Abstract

This essay argues that, for James, the visible face and body conceal some genetic "reality" or heritage, which he figures in both The Sense of the Past and "The Jolly Corner" as the specter of unacknowledged racial difference. In both works, James fuses evolutionary biology and the ghostly, thematizing turn-of-the-century anxieties regarding miscegenation. By transforming a narrative of time travel into one of racial passing, James both literalizes the psychological phenomenon of a "hidden self" and exposes the central paradox of double-consciousness: the simultaneous recognition and rejection of one's "hidden" racial differences and sense of estrangement from the national family.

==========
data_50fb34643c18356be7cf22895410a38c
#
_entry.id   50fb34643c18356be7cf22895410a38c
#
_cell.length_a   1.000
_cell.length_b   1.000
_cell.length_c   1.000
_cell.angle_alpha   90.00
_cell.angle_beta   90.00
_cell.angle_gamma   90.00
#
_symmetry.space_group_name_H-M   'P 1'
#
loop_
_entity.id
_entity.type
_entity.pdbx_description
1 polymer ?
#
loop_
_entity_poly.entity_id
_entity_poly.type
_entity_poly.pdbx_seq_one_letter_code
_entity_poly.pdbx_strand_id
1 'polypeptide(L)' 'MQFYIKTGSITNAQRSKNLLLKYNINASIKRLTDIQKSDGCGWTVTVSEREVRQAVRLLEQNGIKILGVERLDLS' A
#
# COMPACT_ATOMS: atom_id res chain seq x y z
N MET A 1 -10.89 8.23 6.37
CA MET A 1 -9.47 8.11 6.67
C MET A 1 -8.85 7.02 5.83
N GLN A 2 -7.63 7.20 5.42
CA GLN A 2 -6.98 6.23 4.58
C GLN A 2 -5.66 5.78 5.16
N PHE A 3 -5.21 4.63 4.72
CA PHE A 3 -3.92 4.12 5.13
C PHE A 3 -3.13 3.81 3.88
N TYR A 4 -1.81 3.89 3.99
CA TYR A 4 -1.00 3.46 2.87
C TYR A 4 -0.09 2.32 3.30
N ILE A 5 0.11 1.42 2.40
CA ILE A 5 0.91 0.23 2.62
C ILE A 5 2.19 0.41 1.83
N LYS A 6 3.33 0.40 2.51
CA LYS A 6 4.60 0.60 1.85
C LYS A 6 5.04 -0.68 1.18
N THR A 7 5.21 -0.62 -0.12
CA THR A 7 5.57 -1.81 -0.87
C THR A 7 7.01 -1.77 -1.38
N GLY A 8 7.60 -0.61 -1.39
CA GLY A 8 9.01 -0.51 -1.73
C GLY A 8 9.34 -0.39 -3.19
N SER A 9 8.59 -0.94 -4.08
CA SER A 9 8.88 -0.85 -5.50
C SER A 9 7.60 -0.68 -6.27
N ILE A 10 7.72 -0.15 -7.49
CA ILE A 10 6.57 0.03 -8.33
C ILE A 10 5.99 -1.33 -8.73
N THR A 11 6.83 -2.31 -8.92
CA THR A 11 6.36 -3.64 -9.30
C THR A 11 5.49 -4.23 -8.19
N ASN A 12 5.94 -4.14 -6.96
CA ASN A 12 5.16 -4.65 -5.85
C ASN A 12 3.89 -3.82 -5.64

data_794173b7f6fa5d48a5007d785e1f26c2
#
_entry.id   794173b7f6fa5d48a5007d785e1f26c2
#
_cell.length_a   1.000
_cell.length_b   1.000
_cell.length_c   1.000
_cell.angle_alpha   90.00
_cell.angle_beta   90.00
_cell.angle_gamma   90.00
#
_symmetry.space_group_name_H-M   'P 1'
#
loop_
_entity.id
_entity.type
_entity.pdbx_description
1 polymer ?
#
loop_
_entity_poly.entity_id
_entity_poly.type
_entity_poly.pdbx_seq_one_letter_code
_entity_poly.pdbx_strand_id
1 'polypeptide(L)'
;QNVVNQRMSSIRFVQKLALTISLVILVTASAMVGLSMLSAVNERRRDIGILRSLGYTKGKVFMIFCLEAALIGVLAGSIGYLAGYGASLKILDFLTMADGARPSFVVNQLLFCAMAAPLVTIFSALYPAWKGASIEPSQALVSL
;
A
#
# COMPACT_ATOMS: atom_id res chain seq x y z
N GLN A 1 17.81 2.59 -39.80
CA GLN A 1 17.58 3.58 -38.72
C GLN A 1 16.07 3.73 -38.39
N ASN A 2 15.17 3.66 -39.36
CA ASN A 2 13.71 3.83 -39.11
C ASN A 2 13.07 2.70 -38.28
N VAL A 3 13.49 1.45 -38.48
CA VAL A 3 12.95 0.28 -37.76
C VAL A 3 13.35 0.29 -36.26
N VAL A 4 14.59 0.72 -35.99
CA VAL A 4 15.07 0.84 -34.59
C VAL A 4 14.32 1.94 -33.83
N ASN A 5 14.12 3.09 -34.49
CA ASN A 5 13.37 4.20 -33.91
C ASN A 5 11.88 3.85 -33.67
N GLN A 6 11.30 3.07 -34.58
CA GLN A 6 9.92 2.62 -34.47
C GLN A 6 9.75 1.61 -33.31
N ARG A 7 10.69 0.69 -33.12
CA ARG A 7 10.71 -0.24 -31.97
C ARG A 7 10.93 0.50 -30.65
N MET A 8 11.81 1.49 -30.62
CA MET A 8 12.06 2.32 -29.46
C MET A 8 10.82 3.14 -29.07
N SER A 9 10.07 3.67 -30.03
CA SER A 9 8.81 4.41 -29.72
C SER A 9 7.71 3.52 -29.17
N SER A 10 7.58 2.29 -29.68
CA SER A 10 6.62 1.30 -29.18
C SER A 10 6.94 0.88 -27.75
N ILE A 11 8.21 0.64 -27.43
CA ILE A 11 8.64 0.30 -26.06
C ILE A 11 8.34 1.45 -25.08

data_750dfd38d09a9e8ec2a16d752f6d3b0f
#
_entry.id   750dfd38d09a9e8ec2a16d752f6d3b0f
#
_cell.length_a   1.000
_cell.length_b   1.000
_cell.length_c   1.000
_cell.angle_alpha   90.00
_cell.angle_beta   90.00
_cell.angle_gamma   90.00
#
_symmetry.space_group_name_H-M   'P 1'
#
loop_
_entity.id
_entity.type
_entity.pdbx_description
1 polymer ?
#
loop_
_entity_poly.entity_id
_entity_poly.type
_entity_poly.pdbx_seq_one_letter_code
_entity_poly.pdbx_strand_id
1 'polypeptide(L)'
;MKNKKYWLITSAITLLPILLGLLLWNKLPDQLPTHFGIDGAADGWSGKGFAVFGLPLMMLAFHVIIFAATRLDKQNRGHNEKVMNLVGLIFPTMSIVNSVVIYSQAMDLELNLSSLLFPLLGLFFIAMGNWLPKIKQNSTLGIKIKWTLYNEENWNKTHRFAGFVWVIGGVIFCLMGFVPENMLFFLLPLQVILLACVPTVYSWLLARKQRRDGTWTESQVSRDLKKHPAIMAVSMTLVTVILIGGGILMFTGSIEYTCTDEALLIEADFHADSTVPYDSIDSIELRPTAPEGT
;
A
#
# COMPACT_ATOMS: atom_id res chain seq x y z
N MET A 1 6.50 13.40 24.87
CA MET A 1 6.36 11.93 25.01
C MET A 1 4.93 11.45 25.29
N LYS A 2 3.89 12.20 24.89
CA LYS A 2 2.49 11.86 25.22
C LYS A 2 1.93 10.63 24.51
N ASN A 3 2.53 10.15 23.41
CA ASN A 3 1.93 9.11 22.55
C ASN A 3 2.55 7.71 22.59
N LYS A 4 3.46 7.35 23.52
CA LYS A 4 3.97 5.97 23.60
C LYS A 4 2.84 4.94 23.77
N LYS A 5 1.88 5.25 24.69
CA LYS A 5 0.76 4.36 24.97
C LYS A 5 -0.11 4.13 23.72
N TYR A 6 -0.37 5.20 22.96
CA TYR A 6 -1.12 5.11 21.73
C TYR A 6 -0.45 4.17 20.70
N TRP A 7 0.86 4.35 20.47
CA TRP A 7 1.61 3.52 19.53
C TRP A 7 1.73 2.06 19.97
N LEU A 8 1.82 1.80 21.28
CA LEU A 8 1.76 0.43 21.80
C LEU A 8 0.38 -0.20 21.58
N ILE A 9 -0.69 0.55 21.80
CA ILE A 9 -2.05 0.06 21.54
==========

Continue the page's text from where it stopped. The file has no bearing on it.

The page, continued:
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Additional Information

ISSN
1080-6555
Print ISSN
0273-0340
Pages
pp. 276-284
Launched on MUSE
2004-11-15
Open Access
No
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